U.S. Midwest flooding bogs down mills, railroad operations
Date: Thursday, March 21, 2019
KANSAS CITY, MISSOURI, U.S. — Flooding that struck the Midwest in mid-March looked to have a long-term impact on agriculture and the food industry. Rail transportation was disrupted. Affected operations included an Ardent Mills’ grain elevator in Fremont, Nebraska, U.S., where the town of more than 26,000 temporarily turned into a “virtual island,” and Manildra Milling Hamburg in Hamburg, Iowa, U.S.
A March 19 article in the Omaha World-Herald said more than two-thirds of Nebraska’s counties were in a state of emergency. In the article, Steve Nelson, president of the Nebraska Farm Bureau, estimated $400 million to $500 million in livestock losses and about $400 million in crop losses.
Nebraska Governor Pete Ricketts on March 19 met with Paul Taylor, regional director of the Federal Emergency Management Agency, and signed and submitted Nebraska’s expedited request to the federal government for disaster assistance.
“Right now it’s still a little too early to tell what the full impacts will be,” Caroline Clements (Brauer), agricultural promotion coordinator for the Nebraska Wheat Board and executive director of the Nebraska Wheat Growers Association, told Milling & Baking News, a sister publication of World Grain, on March 18. “We know there is on-farm storage of grain that is under water in communities and damage to infrastructure like roads and bridges in some areas. However, to this point efforts have been focused on securing the safety of human life and are starting to focus on livestock. As waters recede, we’ll likely get a clearer picture.”
Denver, Colorado, U.S.-based Ardent Mills owns a grain elevator operation in Fremont that has a storage capacity of 1.2 million bushels, according to the 2018 Grain & Milling Annual from Sosland Publishing Company, Kansas City, Missouri, U.S. The company last year closed a flour mill in Fremont.
“Today, team members with Ardent Mills' Fremont, Nebraska, grain elevator facility were assessing its operational status in the wake of widespread flooding in the area from the Platte river,” Ardent Mills said March 18. “All team members are safe, and their homes have been spared. The town of Fremont became a virtual island last Friday (March 15) as all major roads surrounding the city closed due to flooding that has swept across eastern Nebraska in recent days.
“Safety is a core value at Ardent Mills. Fremont area residents are reminded to take every precaution, both at home and work, as they deal with the aftermath of the flooding.”
Manildra Group USA, Leawood, Kansas, U.S., operates Manildra Milling Hamburg.
“Unfortunately, our Hamburg plant was directly impacted by the flooding,” said Neal Bassi, president of Manildra Group USA, on March 18. “The extent of the damage and longevity of the impact is still unknown. First and foremost, everyone is safe. Our primary concern is for our employees, their families and their homes, including the community and their facilities. We intend to start operations once all utilities have been restored and repaired to the city.”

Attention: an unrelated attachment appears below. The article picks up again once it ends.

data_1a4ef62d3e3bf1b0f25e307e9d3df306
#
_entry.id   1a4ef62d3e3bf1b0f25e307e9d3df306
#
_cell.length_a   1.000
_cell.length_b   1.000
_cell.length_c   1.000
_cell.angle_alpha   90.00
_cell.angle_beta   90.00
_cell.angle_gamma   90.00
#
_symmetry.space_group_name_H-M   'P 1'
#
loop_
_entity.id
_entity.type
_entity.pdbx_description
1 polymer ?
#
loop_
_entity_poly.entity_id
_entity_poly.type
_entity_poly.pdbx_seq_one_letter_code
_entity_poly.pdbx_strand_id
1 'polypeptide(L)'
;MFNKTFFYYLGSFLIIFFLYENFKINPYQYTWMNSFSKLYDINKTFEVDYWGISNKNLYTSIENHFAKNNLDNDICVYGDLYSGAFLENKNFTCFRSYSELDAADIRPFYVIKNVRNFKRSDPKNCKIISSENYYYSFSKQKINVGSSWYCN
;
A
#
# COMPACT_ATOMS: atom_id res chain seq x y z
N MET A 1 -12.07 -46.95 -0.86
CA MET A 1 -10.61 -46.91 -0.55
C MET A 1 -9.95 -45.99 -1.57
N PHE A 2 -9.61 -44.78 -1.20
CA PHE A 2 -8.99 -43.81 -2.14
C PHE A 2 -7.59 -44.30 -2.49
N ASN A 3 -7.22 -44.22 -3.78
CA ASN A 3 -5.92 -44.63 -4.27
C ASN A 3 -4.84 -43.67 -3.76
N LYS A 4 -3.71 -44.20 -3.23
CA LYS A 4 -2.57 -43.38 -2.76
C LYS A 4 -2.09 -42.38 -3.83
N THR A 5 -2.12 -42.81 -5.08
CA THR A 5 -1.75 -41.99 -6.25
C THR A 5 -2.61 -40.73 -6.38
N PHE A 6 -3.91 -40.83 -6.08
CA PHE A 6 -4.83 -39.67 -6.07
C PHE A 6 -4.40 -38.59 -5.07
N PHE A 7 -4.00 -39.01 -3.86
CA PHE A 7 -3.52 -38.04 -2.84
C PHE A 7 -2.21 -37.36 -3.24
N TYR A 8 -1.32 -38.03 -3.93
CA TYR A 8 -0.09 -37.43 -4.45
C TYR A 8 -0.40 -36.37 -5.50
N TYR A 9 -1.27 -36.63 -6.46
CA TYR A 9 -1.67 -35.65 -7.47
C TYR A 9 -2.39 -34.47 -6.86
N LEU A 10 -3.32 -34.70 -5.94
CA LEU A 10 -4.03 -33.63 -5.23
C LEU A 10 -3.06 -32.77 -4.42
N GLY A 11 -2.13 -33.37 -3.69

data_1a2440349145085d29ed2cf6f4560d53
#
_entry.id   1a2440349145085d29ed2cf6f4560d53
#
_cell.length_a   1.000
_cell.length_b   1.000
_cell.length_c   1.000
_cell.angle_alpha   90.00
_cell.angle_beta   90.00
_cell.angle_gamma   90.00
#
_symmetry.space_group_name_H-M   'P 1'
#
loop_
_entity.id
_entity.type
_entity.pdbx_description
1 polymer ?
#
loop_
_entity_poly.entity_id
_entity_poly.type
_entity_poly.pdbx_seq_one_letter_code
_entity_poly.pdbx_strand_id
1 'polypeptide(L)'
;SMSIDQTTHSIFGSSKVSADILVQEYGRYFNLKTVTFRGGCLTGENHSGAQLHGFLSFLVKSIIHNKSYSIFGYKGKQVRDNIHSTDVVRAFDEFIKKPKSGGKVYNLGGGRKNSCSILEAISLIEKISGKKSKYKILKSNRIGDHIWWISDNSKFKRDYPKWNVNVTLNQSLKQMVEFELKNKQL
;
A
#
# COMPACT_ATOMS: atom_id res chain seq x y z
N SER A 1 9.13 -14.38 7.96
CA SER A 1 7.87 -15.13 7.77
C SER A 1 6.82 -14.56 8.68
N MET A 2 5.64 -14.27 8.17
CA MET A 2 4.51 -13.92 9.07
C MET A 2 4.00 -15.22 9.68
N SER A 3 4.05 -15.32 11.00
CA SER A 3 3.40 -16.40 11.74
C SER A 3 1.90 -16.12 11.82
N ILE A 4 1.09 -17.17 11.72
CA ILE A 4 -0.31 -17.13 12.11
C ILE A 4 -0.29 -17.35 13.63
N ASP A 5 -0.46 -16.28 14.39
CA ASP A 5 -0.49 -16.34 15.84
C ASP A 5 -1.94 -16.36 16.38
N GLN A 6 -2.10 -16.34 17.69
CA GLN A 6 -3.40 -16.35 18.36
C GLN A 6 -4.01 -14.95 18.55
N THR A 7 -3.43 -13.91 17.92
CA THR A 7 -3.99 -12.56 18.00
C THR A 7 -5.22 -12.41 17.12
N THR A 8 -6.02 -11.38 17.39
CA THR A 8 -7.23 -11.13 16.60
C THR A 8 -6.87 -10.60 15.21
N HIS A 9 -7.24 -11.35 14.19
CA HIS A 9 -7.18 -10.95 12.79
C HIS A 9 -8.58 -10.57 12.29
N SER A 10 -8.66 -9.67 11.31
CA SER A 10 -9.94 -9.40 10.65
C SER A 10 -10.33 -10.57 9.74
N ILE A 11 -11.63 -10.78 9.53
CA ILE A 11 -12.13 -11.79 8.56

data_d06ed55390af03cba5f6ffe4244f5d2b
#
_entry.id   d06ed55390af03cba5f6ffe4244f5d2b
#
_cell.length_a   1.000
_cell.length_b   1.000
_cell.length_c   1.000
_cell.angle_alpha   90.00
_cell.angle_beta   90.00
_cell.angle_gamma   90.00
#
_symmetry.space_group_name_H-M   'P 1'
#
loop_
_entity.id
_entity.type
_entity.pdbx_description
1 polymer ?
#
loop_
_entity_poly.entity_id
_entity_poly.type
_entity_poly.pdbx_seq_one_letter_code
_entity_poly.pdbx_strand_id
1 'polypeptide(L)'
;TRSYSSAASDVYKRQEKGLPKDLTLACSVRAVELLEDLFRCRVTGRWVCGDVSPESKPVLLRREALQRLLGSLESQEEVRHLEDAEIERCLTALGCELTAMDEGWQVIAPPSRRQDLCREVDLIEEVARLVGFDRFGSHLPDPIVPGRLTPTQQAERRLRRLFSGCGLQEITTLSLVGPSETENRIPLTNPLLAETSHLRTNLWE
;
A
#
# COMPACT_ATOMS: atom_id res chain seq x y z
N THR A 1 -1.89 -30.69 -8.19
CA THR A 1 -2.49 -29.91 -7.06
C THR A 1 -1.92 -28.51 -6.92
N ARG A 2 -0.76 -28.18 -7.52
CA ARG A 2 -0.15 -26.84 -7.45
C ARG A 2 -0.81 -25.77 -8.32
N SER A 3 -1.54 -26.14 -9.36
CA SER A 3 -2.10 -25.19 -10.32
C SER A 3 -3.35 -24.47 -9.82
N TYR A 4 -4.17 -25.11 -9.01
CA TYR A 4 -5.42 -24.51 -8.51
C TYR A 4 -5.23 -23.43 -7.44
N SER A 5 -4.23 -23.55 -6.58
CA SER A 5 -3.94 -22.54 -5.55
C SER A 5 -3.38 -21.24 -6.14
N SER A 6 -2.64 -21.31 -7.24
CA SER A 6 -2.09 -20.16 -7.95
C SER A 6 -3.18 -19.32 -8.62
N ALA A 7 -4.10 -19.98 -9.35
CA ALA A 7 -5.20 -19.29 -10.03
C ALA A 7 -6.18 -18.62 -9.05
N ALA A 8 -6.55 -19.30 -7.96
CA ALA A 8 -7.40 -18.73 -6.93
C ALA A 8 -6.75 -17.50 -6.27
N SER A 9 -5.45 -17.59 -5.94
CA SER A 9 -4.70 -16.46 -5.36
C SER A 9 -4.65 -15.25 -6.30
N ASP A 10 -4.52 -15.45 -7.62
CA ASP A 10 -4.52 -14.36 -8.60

He added, “We are in the process of updating all of our customers who have been impacted. We appreciate their patience and support as we work diligently to resume operations and rebuild supplies.”
Rail transportation issues affected ADM Milling.
“The combination of flooding and cold weather throughout the Midwest has made the operating environment challenging throughout the first quarter,” said Chris Cuddy, president of Carbohydrate Solutions for Chicago-based Archer Daniels Midland Co., on March 18. “In Nebraska and Iowa, all ADM milling facilities are open. However, rail transportation is limited in several areas due to flooding. We are working to leverage our extensive transportation and operating network as much as possible to meet customer needs. This is a difficult time for the communities where many of our employees and customers live and work, and we are focused on working together with all partners involved to manage through this situation.”
Union Pacific employees were working around the clock to restore rail service in areas experiencing widespread flooding and track washouts, said Raquel Espinoza, senior director, corporate communications and media relations for Union Pacific Railroad, Omaha, Nebraska, U.S., on March 19. Impacted routes included railroad tracks located between Fremont and Grand Island, Nebraska, and Missouri Valley, Iowa. Other routes included rail lines located between Valley, Nebraska, and Lincoln, Nebraska, and Council Bluffs, Iowa, to Kansas City, Kansas.
Record flooding in portions of South Dakota, Iowa, Nebraska and Missouri was causing major disruptions to BNSF Railway service and operations in the region, said Amy Casas, director of corporate communications for BNSF Railway, Fort Worth, Texas, U.S., on March 19.
“Recent heavy rain and snowmelt have caused area rivers to reach historic levels in many locations,” she said. “With multiple washouts and high water on BNSF main lines in the area, several subdivisions remain out of service. We are also anticipating additional closures in the next 24 to 36 hours involving our Hannibal and River Subdivisions that run adjacent to the Mississippi river.”
BNSF crews are conducting ongoing assessments and inspections regarding the condition of main lines, she said.
“Additional resources, including ballast, are being deployed to affected locations to make track repairs as quickly as possible,” she said. “While service on some subdivisions has already been restored, with speed restrictions in place where necessary, normal train flows in the area are likely not to resume for an extended period. Customers should expect continued delays on shipments scheduled to move through the area.”